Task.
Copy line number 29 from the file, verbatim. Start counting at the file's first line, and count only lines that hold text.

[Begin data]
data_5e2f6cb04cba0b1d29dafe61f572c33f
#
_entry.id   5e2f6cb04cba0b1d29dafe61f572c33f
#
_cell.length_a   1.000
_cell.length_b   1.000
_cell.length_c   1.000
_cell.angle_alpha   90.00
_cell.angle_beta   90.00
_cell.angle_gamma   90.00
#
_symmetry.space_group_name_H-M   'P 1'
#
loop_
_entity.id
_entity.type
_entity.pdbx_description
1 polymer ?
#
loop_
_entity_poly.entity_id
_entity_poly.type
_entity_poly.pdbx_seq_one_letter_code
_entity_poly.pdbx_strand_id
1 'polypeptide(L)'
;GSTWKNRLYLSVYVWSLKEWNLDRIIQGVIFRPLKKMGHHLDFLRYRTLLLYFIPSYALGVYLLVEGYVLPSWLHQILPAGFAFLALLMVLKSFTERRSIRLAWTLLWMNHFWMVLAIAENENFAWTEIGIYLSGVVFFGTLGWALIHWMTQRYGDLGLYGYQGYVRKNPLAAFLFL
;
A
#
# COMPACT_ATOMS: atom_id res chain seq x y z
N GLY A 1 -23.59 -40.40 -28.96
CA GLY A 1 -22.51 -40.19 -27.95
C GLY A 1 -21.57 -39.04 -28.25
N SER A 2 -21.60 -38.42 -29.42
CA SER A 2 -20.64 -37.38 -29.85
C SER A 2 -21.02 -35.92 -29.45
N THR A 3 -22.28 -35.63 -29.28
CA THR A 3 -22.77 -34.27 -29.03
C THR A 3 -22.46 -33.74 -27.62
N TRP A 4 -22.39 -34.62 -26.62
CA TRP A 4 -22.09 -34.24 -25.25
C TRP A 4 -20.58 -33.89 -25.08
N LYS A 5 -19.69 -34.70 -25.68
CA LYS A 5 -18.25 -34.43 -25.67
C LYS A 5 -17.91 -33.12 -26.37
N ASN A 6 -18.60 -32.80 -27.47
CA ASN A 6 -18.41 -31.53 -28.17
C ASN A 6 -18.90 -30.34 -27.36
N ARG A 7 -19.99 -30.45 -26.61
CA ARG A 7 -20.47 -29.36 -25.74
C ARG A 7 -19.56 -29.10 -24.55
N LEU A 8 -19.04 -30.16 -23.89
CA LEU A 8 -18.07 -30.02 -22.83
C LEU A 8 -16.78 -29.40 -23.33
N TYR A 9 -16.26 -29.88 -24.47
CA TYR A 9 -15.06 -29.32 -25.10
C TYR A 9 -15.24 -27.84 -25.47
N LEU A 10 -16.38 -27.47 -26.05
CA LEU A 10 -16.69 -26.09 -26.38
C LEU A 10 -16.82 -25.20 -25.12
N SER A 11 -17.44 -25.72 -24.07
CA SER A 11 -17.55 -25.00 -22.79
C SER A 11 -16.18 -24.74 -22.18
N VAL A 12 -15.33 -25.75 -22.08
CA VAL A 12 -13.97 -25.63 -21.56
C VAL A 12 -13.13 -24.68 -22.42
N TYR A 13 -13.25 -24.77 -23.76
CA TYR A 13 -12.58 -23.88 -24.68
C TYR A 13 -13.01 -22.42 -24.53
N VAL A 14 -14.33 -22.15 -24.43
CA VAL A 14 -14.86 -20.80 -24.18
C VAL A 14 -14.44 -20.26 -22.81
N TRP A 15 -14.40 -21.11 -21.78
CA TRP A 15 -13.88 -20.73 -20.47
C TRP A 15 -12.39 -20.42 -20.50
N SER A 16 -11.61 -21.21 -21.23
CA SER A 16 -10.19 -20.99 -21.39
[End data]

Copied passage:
#